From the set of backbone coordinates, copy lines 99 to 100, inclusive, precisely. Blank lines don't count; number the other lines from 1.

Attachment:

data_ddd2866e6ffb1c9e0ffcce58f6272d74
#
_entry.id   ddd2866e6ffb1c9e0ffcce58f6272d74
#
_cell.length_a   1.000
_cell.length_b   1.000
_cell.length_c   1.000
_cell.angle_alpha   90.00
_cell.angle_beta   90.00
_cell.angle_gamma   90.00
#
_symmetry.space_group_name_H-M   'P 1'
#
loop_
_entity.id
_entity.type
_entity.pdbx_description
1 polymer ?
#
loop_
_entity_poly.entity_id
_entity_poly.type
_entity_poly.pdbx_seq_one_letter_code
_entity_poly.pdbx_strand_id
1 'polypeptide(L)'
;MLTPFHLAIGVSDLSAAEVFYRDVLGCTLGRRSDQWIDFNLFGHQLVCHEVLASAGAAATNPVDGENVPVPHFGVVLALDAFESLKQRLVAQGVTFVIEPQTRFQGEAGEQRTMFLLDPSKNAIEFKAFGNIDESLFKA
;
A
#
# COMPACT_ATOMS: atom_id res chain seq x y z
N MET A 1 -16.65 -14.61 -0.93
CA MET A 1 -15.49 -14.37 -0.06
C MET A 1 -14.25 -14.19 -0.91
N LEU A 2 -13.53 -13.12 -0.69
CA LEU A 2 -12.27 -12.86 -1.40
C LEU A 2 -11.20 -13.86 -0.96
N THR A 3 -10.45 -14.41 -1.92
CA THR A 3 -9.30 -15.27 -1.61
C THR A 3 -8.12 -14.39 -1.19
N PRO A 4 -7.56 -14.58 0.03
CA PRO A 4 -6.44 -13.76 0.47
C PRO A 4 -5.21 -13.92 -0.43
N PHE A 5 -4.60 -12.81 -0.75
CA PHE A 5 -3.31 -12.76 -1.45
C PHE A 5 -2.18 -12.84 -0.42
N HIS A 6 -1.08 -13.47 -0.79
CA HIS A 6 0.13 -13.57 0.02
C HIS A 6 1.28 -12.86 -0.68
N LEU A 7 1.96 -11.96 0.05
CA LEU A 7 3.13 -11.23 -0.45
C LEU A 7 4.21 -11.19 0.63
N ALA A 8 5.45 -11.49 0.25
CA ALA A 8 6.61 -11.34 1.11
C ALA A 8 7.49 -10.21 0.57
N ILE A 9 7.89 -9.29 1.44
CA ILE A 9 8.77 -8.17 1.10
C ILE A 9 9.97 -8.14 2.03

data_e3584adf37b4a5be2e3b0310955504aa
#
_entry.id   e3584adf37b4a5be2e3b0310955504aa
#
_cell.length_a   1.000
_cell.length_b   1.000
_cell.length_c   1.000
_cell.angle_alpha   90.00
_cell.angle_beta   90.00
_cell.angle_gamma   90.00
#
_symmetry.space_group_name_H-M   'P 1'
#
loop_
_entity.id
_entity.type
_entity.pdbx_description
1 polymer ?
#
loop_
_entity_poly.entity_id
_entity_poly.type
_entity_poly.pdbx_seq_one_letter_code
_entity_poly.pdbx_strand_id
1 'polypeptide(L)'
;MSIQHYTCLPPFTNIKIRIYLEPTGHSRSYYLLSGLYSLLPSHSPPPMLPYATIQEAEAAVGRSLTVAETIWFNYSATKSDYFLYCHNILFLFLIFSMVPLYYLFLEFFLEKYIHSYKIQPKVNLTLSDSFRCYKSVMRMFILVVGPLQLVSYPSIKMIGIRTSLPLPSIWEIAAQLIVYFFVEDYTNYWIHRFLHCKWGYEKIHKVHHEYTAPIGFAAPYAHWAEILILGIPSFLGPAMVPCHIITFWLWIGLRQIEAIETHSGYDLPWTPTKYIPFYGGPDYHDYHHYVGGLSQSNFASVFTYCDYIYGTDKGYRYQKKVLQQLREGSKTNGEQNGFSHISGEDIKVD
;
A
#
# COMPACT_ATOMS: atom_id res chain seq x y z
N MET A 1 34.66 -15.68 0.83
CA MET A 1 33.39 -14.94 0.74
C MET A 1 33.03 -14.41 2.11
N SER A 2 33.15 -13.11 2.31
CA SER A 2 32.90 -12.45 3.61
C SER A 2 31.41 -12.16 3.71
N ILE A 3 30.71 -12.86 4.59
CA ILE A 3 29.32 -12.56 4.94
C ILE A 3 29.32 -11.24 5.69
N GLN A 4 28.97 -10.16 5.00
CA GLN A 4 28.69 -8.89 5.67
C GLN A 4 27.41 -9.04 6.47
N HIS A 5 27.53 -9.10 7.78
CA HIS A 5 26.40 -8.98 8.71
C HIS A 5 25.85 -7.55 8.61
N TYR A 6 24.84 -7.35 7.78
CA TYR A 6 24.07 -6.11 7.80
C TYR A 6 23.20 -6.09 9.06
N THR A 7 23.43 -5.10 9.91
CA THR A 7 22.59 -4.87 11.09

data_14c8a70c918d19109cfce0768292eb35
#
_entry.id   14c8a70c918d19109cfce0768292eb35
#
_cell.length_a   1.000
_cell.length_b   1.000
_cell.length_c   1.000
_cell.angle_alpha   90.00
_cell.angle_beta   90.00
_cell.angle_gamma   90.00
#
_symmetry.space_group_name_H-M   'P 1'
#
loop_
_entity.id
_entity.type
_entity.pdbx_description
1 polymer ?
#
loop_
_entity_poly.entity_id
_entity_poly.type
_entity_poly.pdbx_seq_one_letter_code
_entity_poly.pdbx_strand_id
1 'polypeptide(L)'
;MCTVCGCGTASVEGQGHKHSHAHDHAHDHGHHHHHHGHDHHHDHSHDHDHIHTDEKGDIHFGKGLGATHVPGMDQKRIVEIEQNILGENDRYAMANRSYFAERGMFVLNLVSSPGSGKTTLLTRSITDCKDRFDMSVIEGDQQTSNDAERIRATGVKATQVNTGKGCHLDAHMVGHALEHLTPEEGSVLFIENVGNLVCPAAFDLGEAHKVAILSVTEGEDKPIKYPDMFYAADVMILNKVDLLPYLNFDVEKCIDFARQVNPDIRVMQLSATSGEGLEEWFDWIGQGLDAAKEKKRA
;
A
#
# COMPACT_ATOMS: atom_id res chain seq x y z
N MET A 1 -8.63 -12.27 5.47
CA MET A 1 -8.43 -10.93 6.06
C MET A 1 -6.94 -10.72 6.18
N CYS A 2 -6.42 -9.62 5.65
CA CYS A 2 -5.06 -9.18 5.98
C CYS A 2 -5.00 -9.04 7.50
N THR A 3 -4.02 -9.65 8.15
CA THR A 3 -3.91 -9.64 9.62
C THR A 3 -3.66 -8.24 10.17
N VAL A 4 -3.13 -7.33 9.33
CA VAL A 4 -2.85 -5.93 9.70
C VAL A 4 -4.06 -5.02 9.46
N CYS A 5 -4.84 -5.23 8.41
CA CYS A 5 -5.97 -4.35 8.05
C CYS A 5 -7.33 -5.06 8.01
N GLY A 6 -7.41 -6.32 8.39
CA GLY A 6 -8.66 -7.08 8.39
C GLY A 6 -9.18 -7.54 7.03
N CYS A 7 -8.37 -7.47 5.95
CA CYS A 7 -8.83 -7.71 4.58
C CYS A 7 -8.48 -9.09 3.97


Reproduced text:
C GLN A 4 27.41 -9.04 6.47
N HIS A 5 27.53 -9.10 7.78